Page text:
David Bourget (Western Ontario)
David Chalmers (ANU, NYU)
Rafael De Clercq
Ezio Di Nucci
Jack Alan Reynolds
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Oxford University Press (2003)
This Introduction introduces readers to the concepts of political philosophy: authority, democracy, freedom and its limits, justice, feminism, multiculturalism, and nationality. Accessibly written and assuming no previous knowledge of the subject, it encourages the reader to think clearly and critically about the leading political questions of our time. THe book first investigates how politcial philosophy tackles basic ethical questions such as 'how should we live together in society?' It furthermore looks at political authority, discusses the reasons society needs politics in the first place, explores the limitations of politics, and asks if there are areas of life that shouldn't be governed by politics. Moreover, the book explores the connections between political authority and justice, a constant theme in political philosophy, and the ways in which social justice can be used to regulate rather than destroy a market economy. In his travels through this realm, Miller covers why nations ar the natural units of government and wonders if the rise of multiculturalism and transnational co-operation will change all this, and asks in the end if we will ever see the formation of a world government.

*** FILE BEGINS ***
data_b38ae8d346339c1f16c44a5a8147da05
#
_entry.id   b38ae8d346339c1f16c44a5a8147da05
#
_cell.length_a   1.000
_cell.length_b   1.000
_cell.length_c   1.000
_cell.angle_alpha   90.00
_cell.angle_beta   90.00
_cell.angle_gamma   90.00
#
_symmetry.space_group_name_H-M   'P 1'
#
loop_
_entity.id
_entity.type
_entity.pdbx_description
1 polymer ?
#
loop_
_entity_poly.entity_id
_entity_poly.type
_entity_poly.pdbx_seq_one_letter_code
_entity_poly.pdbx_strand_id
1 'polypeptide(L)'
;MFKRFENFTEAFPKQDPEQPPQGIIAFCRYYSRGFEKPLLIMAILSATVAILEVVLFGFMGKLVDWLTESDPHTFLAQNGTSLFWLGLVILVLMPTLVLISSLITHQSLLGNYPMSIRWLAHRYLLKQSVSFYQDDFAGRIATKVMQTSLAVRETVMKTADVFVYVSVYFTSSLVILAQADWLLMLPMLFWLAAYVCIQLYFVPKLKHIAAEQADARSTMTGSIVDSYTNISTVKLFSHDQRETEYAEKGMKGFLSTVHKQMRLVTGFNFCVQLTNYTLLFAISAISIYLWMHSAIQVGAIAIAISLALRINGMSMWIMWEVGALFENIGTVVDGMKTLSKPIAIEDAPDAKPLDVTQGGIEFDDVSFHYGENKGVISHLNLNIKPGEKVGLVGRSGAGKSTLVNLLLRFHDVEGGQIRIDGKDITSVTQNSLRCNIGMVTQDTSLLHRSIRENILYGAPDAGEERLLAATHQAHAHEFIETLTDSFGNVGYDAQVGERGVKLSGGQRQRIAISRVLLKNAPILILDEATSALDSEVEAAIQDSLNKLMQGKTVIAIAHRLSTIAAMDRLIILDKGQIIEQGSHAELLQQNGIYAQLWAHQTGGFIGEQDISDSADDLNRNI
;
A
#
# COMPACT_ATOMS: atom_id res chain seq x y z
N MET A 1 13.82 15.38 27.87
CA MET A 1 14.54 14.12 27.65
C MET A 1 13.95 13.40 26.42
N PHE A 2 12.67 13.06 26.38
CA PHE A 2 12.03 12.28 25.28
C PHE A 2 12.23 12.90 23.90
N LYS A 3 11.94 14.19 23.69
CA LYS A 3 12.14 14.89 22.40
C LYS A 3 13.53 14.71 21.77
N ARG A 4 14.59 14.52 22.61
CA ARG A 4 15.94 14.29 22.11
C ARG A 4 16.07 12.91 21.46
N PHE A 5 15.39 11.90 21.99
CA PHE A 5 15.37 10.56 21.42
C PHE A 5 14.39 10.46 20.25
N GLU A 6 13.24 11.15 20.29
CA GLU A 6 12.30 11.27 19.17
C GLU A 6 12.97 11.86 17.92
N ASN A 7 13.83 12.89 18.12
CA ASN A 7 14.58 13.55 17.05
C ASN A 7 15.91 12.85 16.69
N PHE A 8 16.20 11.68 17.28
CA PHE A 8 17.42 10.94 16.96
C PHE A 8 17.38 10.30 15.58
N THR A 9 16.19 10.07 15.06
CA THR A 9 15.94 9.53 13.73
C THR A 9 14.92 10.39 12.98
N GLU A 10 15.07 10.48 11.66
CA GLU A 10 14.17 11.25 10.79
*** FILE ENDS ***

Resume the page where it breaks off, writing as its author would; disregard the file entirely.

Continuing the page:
|Keywords||Political science Philosophy|
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|Call number||JA71.M457 2003|
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Citations of this work BETA
Martijn Boot (2012). The Aim of a Theory of Justice. Ethical Theory and Moral Practice 15 (1):7-21.
Matthew Festenstein (2009). National Identity, Political Trust and the Public Realm. Critical Review of International Social and Political Philosophy 12 (2):279-296.
Hektor K. T. Yan (2010). Cosmopolitanism and What It Means to Be Human: Rethinking Ancient and Modern Views on Discerning Humanity. Philosophia 38 (1):107-129.
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